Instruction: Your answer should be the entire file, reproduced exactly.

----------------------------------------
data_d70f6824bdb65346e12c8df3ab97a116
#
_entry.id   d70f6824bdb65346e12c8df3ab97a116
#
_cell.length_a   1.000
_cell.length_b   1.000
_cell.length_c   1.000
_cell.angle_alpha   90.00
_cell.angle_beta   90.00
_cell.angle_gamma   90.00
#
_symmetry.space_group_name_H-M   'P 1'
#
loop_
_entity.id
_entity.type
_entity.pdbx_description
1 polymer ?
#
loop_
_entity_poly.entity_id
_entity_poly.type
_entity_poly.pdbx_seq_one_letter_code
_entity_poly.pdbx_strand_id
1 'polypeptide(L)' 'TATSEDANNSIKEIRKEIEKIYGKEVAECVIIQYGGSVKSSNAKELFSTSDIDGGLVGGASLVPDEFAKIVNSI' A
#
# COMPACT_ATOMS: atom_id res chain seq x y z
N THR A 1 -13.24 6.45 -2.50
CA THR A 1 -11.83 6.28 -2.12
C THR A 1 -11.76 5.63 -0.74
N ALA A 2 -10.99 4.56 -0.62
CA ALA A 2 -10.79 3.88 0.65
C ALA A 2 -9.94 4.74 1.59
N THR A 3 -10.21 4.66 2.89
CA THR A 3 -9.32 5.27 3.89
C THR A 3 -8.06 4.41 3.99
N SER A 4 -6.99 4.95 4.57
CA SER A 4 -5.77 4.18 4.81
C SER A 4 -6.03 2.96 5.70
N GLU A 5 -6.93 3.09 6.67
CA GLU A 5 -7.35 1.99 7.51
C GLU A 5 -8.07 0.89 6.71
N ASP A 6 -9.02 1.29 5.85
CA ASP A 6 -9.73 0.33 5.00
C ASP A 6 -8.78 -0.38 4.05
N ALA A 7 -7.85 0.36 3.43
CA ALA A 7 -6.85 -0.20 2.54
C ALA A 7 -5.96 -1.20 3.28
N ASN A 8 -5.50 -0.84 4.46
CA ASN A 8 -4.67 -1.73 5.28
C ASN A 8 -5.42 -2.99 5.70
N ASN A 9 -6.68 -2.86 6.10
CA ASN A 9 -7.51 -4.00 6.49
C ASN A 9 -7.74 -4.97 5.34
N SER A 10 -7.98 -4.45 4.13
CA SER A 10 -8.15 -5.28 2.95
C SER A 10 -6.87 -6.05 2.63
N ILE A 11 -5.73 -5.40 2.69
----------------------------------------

data_d70f6824bdb65346e12c8df3ab97a116
#
_entry.id   d70f6824bdb65346e12c8df3ab97a116
#
_cell.length_a   1.000
_cell.length_b   1.000
_cell.length_c   1.000
_cell.angle_alpha   90.00
_cell.angle_beta   90.00
_cell.angle_gamma   90.00
#
_symmetry.space_group_name_H-M   'P 1'
#
loop_
_entity.id
_entity.type
_entity.pdbx_description
1 polymer ?
#
loop_
_entity_poly.entity_id
_entity_poly.type
_entity_poly.pdbx_seq_one_letter_code
_entity_poly.pdbx_strand_id
1 'polypeptide(L)' 'TATSEDANNSIKEIRKEIEKIYGKEVAECVIIQYGGSVKSSNAKELFSTSDIDGGLVGGASLVPDEFAKIVNSI' A
#
# COMPACT_ATOMS: atom_id res chain seq x y z
N THR A 1 -13.24 6.45 -2.50
CA THR A 1 -11.83 6.28 -2.12
C THR A 1 -11.76 5.63 -0.74
N ALA A 2 -10.99 4.56 -0.62
CA ALA A 2 -10.79 3.88 0.65
C ALA A 2 -9.94 4.74 1.59
N THR A 3 -10.21 4.66 2.89
CA THR A 3 -9.32 5.27 3.89
C THR A 3 -8.06 4.41 3.99
N SER A 4 -6.99 4.95 4.57
CA SER A 4 -5.77 4.18 4.81
C SER A 4 -6.03 2.96 5.70
N GLU A 5 -6.93 3.09 6.67
CA GLU A 5 -7.35 1.99 7.51
C GLU A 5 -8.07 0.89 6.71
N ASP A 6 -9.02 1.29 5.85
CA ASP A 6 -9.73 0.33 5.00
C ASP A 6 -8.78 -0.38 4.05
N ALA A 7 -7.85 0.36 3.43
CA ALA A 7 -6.85 -0.20 2.54
C ALA A 7 -5.96 -1.20 3.28
N ASN A 8 -5.50 -0.84 4.46
CA ASN A 8 -4.67 -1.73 5.28
C ASN A 8 -5.42 -2.99 5.70
N ASN A 9 -6.68 -2.86 6.10
CA ASN A 9 -7.51 -4.00 6.49
C ASN A 9 -7.74 -4.97 5.34
N SER A 10 -7.98 -4.45 4.13
CA SER A 10 -8.15 -5.28 2.95
C SER A 10 -6.87 -6.05 2.63
N ILE A 11 -5.73 -5.40 2.69